As time goes by: Casablanca to Rabat

Days: 460 (28 September 2015)

Total distance travelled: 123,001.5 kilometres (76,398.42 miles)

We were sat at a bland as all eatery, chowing down on overpriced Western fare in a city that inspires the imagination with all sorts of exotic thoughts through its name alone… Casablanca.

To tell you the truth, we three at least (Sarah, her mum Julie and I) were pretty pissed off with our predicament.

Our guide had dropped us along this characterless stretch of road, lined with faded resorts and tourist driven eateries, although with the tourists looking long gone, it left little more than faded, peeling paint, overpriced menus and a plethora of plastic chairs.

We’d baulked at the place recommended by our guide, unimpressed with any of its offerings, yet after wandering along the coastal road a little further, the only other options appeared to be either McDonalds or Burger King, so it was ultimately where we ended up.

They’d (the fast food chains) probably have been better value, and likely tastier fare than what was dished up.

At least we had the ocean…

Watching the Atlantic pound the walls of this soulless stretch of beach...

Watching the Atlantic pound the walls of this soulless stretch of beach…

Eventually, it was time to reconvene back at our transport, all efforts to actually reach the water and dip our feet in the waters on the African side of the Atlantic, thwarted by a shore that was completely given over to private beaches for the many hotels and restaurants clustered beside the sand.

We couldn’t help but feel there must have been a better location for us to stop for our lunch experience, however this was now something we could do little about (other than share our feedback).

A short ride in our van showed off a little more of the hazy city that is Casablanca (it didn’t look all that inspiring), before we were pulling up at possibly the city’s grandest site, the Hassan II Mosque.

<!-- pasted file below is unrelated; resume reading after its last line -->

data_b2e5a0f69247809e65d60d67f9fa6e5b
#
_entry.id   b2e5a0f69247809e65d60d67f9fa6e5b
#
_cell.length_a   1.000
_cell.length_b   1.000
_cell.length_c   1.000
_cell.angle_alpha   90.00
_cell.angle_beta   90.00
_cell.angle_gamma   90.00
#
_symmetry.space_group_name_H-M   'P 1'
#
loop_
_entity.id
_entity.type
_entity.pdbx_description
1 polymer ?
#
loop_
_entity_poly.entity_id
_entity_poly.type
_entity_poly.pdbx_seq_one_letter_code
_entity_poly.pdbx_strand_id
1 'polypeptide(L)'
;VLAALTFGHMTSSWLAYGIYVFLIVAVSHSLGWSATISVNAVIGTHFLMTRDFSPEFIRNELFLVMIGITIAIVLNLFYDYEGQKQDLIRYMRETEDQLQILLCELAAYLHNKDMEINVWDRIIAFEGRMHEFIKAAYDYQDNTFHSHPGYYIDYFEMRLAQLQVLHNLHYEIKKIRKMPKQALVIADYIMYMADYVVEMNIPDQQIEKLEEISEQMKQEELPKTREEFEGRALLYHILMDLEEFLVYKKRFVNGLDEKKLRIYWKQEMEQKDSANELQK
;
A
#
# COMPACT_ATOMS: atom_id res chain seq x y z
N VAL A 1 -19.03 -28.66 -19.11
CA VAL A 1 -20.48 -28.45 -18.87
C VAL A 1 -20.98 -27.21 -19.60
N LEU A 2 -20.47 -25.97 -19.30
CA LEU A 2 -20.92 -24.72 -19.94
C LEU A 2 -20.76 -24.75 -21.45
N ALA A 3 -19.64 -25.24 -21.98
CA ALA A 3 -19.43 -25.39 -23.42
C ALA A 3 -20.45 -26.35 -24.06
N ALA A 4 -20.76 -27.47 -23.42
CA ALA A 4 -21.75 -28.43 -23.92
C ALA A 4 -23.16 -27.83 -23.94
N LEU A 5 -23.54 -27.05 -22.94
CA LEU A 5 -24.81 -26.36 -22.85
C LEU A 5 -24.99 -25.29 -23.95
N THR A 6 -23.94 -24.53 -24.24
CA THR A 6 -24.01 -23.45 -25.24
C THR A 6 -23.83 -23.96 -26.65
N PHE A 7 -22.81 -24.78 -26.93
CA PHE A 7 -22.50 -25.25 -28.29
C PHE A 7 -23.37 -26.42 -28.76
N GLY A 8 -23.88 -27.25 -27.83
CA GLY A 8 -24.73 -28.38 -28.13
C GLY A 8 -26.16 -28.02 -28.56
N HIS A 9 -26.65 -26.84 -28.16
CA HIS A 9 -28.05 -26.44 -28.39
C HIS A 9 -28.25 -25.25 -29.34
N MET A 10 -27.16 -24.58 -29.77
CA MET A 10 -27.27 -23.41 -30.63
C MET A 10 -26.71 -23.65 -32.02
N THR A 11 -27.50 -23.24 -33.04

In fact, our guide did his best to tell us it was the third largest mosque in the whole world, and its minaret was in fact the tallest.

Hassan II Mosque, the largest in Morocco (and seventh largest in the whole world)

Hassan II Mosque, the largest in Morocco (and seventh largest in the whole world)

True, its minaret is apparently the tallest, however internet research suggests it is now a long way from that coveted third place… still, it made a pretty decent first impression!

We milled about for a while, as Younes (our guide) made the necessary arrangements for our tour of the site. Waiting however, was not a painful task. After all, we had a stunning mosque to enjoy!

Stunning detail adorns this grand edifice

Stunning detail adorns this grand edifice

Incredibly, this place can host twenty five thousand within, and when required, there is room for an additional eighty thousand of the Muslim faithful to worship outside!

That’s one big joint, and as you’d expect possessing that information, the space within was cavernous!

The ceilings, though high, were well worth a look, and if I recall correctly our guide even suggested that some sections of the roof were actually retractable!

A space vast enough for thousands of worshippers (left) & Craning our necks to enjoy the ornate ceilings (right)

A space vast enough for thousands of worshipers (left) & Craning our necks to enjoy the ornate ceilings (right)

It wasn’t just this vast hall either, as Hassan II Mosque (named for the reigning monarch) had a few other surprises for us as well.

Beneath its floors, and partly visible below due to glass apertures which theoretically allow natural light, sits a vast series of pools which form the mosque’s baths, or hammam.

A palatial hamaam lies beneath the mosque (left) & An entrance fit for a king (right)

A palatial hammam lies beneath the mosque (left) & An entrance fit for a king (right)

With our time at the mosque done, we took a few moments to watch local boys dive into the Atlantic, efforts to then body surf their way back in to shore seeing them joined by all manner of floating trash and other debris.

A quick stop was made at Rick’s Cafe, an overpriced homage to the bar of the same name that never existed from that Bogart and Bergman classic, Casablanca (no attempts at entry were made, as reservations are required), before were were back on the road towards the Moroccan capital.

A scenic enough, but uneventful ride later and we were in Rabat, where the majority of our group were hell bent on tucking into dinner at a nearby chicken shop.

For Sarah and I however, the UNESCO listed old city was near enough that it seemed well worth a look, especially with the possible promise of some street food to mix things up a little after every eatery to date seemed to serve the same three tagines (chicken with lemon, lamb with prunes or beef with vegetables)!